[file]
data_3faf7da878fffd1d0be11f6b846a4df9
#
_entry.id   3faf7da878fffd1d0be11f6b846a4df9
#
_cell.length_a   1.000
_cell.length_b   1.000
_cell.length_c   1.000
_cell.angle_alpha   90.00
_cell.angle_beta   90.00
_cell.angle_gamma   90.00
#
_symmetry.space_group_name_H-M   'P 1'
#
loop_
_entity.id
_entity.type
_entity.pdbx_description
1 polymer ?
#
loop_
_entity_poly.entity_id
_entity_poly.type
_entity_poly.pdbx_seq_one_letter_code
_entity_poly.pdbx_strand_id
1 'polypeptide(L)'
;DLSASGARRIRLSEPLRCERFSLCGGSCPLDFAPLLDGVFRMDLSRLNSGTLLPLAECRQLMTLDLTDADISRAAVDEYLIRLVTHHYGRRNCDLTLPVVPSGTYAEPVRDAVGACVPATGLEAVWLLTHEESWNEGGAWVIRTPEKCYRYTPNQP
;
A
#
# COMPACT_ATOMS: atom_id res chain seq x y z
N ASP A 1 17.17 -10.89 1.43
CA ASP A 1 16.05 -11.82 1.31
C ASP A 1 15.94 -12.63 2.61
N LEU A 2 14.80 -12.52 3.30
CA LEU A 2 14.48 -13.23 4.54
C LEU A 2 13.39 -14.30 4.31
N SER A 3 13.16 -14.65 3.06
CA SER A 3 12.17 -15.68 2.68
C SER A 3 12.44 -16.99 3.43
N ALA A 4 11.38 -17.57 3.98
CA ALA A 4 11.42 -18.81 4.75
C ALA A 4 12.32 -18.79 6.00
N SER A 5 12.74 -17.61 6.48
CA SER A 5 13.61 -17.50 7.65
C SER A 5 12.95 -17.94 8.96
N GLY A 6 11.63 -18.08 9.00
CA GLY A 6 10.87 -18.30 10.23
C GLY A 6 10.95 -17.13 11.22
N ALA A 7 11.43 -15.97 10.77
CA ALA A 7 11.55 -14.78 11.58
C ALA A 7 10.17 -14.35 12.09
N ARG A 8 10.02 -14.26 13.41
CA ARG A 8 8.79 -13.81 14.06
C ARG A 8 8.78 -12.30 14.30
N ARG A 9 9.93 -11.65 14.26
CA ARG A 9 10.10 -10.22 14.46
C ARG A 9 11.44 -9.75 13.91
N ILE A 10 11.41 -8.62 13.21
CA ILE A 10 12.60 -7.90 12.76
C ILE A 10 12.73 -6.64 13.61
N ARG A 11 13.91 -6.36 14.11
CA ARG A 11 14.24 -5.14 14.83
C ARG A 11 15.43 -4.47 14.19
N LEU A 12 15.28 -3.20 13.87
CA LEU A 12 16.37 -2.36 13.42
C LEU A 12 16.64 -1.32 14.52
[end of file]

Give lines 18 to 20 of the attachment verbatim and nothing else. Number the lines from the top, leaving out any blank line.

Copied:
1 polymer ?
#
loop_